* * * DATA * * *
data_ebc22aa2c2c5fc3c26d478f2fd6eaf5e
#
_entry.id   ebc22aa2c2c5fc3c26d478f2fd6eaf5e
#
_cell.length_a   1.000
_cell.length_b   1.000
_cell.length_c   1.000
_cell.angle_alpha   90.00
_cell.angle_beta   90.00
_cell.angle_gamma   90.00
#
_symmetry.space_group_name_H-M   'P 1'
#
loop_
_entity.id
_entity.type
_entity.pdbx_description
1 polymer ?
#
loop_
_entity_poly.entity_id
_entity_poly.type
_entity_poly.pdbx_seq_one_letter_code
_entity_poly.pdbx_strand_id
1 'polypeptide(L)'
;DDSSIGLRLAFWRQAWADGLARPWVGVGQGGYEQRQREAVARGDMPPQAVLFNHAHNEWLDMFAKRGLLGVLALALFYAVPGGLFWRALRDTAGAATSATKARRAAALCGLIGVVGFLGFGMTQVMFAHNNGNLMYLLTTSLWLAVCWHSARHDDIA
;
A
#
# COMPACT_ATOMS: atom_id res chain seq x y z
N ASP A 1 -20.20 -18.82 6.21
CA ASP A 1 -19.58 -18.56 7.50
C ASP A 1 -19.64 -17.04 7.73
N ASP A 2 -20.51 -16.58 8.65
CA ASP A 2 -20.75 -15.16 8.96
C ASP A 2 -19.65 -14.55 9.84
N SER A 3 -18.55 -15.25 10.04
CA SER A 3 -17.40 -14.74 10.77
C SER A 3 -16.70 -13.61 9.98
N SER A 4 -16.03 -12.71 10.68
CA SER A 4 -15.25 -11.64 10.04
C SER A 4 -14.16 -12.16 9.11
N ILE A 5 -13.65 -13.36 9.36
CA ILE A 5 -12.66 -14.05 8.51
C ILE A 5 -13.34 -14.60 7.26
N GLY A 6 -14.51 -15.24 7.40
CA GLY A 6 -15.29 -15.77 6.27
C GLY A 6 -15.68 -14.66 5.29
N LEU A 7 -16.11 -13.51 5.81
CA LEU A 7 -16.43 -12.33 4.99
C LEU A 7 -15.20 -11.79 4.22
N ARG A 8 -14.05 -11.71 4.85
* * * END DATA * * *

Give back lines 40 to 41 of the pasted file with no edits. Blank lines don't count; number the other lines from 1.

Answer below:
N SER A 4 -16.03 -12.71 10.68
CA SER A 4 -15.25 -11.64 10.04